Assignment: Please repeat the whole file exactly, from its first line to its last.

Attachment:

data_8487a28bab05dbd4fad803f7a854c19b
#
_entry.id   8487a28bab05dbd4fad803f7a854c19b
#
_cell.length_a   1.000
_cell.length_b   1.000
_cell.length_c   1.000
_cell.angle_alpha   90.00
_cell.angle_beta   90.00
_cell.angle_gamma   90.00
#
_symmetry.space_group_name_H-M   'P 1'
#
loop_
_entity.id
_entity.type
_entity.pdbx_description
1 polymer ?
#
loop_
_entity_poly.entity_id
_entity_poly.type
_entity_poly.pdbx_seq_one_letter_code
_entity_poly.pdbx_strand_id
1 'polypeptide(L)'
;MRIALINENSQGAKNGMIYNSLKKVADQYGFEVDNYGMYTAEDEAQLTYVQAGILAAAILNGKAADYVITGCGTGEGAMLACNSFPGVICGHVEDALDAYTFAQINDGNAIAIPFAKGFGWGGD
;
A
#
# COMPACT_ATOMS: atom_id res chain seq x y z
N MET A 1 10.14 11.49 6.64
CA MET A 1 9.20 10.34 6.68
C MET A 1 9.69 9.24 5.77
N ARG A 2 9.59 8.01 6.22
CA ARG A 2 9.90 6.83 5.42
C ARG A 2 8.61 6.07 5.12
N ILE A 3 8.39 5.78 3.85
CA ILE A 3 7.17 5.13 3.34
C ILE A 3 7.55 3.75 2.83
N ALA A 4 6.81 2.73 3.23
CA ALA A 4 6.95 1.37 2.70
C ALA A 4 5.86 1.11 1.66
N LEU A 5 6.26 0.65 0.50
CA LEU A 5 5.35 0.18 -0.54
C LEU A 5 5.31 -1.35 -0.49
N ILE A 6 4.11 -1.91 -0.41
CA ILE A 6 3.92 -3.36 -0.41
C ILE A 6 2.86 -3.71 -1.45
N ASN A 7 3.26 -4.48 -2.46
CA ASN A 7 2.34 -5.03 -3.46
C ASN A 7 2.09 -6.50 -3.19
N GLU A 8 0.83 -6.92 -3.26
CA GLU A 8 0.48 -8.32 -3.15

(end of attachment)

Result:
data_8487a28bab05dbd4fad803f7a854c19b
#
_entry.id   8487a28bab05dbd4fad803f7a854c19b
#
_cell.length_a   1.000
_cell.length_b   1.000
_cell.length_c   1.000
_cell.angle_alpha   90.00
_cell.angle_beta   90.00
_cell.angle_gamma   90.00
#
_symmetry.space_group_name_H-M   'P 1'
#
loop_
_entity.id
_entity.type
_entity.pdbx_description
1 polymer ?
#
loop_
_entity_poly.entity_id
_entity_poly.type
_entity_poly.pdbx_seq_one_letter_code
_entity_poly.pdbx_strand_id
1 'polypeptide(L)'
;MRIALINENSQGAKNGMIYNSLKKVADQYGFEVDNYGMYTAEDEAQLTYVQAGILAAAILNGKAADYVITGCGTGEGAMLACNSFPGVICGHVEDALDAYTFAQINDGNAIAIPFAKGFGWGGD
;
A
#
# COMPACT_ATOMS: atom_id res chain seq x y z
N MET A 1 10.14 11.49 6.64
CA MET A 1 9.20 10.34 6.68
C MET A 1 9.69 9.24 5.77
N ARG A 2 9.59 8.01 6.22
CA ARG A 2 9.90 6.83 5.42
C ARG A 2 8.61 6.07 5.12
N ILE A 3 8.39 5.78 3.85
CA ILE A 3 7.17 5.13 3.34
C ILE A 3 7.55 3.75 2.83
N ALA A 4 6.81 2.73 3.23
CA ALA A 4 6.95 1.37 2.70
C ALA A 4 5.86 1.11 1.66
N LEU A 5 6.26 0.65 0.50
CA LEU A 5 5.35 0.18 -0.54
C LEU A 5 5.31 -1.35 -0.49
N ILE A 6 4.11 -1.91 -0.41
CA ILE A 6 3.92 -3.36 -0.41
C ILE A 6 2.86 -3.71 -1.45
N ASN A 7 3.26 -4.48 -2.46
CA ASN A 7 2.34 -5.03 -3.46
C ASN A 7 2.09 -6.50 -3.19
N GLU A 8 0.83 -6.92 -3.26
CA GLU A 8 0.48 -8.32 -3.15